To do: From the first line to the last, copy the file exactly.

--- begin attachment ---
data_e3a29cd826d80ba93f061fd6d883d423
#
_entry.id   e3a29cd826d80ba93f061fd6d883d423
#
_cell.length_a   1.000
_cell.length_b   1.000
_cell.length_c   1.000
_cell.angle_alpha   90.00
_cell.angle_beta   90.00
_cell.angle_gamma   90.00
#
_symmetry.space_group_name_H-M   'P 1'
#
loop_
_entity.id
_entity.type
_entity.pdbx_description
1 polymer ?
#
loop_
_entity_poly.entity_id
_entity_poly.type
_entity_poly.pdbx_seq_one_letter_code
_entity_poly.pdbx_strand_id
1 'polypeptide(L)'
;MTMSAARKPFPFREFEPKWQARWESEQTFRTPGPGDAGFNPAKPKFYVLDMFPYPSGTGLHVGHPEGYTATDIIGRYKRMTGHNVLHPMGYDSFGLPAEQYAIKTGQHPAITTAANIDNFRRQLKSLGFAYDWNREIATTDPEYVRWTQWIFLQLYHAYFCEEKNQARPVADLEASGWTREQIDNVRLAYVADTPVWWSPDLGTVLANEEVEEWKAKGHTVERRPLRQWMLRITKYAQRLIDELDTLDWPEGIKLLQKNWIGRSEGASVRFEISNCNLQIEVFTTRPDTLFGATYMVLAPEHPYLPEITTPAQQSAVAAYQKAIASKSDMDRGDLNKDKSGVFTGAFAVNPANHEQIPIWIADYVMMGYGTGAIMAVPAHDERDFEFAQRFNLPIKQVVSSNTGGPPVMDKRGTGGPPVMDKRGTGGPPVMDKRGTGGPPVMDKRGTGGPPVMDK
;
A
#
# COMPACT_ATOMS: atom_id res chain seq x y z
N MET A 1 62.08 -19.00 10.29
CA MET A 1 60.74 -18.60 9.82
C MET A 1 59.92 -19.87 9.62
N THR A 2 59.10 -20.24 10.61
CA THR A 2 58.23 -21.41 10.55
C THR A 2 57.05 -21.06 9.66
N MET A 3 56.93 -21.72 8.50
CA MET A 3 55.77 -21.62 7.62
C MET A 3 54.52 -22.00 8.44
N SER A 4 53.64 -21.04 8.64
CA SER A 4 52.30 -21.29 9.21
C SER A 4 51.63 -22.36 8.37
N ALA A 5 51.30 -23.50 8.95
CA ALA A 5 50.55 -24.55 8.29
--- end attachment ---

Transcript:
data_e3a29cd826d80ba93f061fd6d883d423
#
_entry.id   e3a29cd826d80ba93f061fd6d883d423
#
_cell.length_a   1.000
_cell.length_b   1.000
_cell.length_c   1.000
_cell.angle_alpha   90.00
_cell.angle_beta   90.00
_cell.angle_gamma   90.00
#
_symmetry.space_group_name_H-M   'P 1'
#
loop_
_entity.id
_entity.type
_entity.pdbx_description
1 polymer ?
#
loop_
_entity_poly.entity_id
_entity_poly.type
_entity_poly.pdbx_seq_one_letter_code
_entity_poly.pdbx_strand_id
1 'polypeptide(L)'
;MTMSAARKPFPFREFEPKWQARWESEQTFRTPGPGDAGFNPAKPKFYVLDMFPYPSGTGLHVGHPEGYTATDIIGRYKRMTGHNVLHPMGYDSFGLPAEQYAIKTGQHPAITTAANIDNFRRQLKSLGFAYDWNREIATTDPEYVRWTQWIFLQLYHAYFCEEKNQARPVADLEASGWTREQIDNVRLAYVADTPVWWSPDLGTVLANEEVEEWKAKGHTVERRPLRQWMLRITKYAQRLIDELDTLDWPEGIKLLQKNWIGRSEGASVRFEISNCNLQIEVFTTRPDTLFGATYMVLAPEHPYLPEITTPAQQSAVAAYQKAIASKSDMDRGDLNKDKSGVFTGAFAVNPANHEQIPIWIADYVMMGYGTGAIMAVPAHDERDFEFAQRFNLPIKQVVSSNTGGPPVMDKRGTGGPPVMDKRGTGGPPVMDKRGTGGPPVMDKRGTGGPPVMDK
;
A
#
# COMPACT_ATOMS: atom_id res chain seq x y z
N MET A 1 62.08 -19.00 10.29
CA MET A 1 60.74 -18.60 9.82
C MET A 1 59.92 -19.87 9.62
N THR A 2 59.10 -20.24 10.61
CA THR A 2 58.23 -21.41 10.55
C THR A 2 57.05 -21.06 9.66
N MET A 3 56.93 -21.72 8.50
CA MET A 3 55.77 -21.62 7.62
C MET A 3 54.52 -22.00 8.44
N SER A 4 53.64 -21.04 8.64
CA SER A 4 52.30 -21.29 9.21
C SER A 4 51.63 -22.36 8.37
N ALA A 5 51.30 -23.50 8.95
CA ALA A 5 50.55 -24.55 8.29